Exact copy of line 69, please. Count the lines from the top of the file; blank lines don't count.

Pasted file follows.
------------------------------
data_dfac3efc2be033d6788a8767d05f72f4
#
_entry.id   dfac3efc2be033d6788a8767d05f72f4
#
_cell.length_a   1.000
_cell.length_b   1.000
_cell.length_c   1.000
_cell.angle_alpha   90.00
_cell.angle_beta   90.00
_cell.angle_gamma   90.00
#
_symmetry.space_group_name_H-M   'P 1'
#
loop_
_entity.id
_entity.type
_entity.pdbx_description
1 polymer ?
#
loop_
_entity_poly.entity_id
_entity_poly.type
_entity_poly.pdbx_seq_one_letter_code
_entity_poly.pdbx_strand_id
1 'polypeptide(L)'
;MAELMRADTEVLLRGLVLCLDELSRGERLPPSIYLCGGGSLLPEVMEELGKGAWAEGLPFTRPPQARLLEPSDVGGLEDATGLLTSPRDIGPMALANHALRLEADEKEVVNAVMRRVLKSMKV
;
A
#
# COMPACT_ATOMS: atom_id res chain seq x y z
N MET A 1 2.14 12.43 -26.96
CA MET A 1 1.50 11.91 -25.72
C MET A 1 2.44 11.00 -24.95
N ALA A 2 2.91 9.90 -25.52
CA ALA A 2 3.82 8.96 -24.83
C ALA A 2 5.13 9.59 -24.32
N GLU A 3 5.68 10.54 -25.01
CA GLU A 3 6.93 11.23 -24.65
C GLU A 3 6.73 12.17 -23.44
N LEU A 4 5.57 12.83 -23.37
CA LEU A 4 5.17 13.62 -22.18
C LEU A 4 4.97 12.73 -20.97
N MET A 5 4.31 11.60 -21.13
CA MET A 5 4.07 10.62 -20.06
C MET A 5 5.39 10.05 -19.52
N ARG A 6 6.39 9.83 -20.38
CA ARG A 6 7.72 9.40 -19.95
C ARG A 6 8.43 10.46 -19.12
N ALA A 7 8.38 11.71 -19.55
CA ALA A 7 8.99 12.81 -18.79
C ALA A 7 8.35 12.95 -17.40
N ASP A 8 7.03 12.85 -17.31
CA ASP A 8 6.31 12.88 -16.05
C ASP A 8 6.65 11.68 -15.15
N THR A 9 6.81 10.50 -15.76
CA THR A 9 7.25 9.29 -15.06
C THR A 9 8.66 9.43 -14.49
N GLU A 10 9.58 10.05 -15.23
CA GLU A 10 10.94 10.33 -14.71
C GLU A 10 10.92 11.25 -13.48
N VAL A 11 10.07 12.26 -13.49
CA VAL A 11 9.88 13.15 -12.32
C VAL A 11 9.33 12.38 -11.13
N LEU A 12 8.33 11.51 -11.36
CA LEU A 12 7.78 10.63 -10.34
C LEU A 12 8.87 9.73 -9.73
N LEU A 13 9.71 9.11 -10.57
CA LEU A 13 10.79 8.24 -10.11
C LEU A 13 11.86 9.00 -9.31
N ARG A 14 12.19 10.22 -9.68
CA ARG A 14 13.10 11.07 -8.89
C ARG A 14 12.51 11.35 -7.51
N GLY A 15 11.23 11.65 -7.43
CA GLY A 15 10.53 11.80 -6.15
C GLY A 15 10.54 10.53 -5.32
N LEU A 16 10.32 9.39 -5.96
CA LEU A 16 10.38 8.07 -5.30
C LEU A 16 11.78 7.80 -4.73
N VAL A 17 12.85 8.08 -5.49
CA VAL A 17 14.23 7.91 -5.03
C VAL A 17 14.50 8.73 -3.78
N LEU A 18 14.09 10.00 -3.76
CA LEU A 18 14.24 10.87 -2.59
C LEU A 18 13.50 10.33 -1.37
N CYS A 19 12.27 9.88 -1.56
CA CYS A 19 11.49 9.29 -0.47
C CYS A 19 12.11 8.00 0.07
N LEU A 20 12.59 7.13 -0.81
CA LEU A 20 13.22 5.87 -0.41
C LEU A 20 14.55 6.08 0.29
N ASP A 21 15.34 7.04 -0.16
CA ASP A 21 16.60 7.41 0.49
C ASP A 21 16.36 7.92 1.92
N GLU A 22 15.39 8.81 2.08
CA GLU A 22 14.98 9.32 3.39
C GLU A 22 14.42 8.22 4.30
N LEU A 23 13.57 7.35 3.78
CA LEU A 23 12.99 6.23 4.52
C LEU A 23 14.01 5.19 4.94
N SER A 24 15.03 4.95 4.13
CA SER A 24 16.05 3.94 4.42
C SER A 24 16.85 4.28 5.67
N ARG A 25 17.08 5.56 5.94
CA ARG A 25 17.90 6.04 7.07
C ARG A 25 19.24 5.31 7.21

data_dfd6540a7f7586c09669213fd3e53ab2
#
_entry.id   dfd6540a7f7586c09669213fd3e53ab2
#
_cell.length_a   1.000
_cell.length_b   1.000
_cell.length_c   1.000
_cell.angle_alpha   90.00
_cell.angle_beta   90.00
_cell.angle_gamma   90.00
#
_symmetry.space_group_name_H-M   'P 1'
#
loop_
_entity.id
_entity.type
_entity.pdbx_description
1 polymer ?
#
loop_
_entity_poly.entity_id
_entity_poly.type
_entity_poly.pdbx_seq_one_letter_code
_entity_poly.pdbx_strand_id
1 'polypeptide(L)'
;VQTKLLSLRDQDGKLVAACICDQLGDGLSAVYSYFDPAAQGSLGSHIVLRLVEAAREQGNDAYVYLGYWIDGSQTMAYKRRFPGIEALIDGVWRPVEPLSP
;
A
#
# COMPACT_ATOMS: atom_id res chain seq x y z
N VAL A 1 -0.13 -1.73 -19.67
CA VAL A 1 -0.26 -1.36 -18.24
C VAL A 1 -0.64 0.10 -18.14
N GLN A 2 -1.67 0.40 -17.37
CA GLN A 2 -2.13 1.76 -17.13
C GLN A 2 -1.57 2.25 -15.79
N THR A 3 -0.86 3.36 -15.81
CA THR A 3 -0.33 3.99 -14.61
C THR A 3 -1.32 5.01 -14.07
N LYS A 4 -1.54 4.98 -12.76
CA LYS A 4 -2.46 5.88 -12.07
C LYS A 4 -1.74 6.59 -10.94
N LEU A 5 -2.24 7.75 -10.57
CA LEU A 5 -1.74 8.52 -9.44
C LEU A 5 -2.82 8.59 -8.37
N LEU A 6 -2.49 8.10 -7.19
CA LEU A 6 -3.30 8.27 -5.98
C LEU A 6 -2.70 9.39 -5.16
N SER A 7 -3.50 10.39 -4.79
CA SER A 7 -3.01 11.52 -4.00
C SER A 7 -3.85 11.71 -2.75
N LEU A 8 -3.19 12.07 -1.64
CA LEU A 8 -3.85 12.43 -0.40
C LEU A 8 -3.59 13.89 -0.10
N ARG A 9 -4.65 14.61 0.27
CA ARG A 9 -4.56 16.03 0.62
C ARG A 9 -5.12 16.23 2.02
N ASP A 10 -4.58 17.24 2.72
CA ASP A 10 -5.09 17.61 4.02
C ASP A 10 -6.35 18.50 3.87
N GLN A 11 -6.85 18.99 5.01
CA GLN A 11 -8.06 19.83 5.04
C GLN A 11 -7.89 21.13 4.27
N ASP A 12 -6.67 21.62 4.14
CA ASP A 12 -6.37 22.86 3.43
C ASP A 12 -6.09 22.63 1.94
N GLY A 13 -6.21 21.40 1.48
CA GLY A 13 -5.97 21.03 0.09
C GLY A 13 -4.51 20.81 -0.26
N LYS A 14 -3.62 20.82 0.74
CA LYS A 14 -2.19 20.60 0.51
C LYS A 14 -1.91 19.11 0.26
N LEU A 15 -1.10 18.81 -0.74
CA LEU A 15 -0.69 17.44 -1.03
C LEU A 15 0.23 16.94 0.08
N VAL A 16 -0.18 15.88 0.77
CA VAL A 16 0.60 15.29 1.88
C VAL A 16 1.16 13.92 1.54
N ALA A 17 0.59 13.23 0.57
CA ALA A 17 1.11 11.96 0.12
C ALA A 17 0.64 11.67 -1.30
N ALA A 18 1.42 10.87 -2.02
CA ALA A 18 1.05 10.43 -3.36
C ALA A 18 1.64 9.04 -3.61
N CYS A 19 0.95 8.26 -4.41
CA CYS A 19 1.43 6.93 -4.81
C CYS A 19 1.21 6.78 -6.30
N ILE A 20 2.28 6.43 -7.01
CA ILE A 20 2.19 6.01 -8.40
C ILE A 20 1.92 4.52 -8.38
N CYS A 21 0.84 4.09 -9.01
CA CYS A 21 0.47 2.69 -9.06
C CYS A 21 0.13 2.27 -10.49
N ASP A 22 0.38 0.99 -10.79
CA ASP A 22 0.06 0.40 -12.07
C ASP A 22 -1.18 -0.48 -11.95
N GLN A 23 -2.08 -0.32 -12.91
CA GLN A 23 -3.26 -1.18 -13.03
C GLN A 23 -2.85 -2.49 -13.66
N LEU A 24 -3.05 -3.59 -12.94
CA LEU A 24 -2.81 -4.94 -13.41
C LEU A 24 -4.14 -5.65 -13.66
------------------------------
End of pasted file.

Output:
C LEU A 13 11.86 9.00 -9.31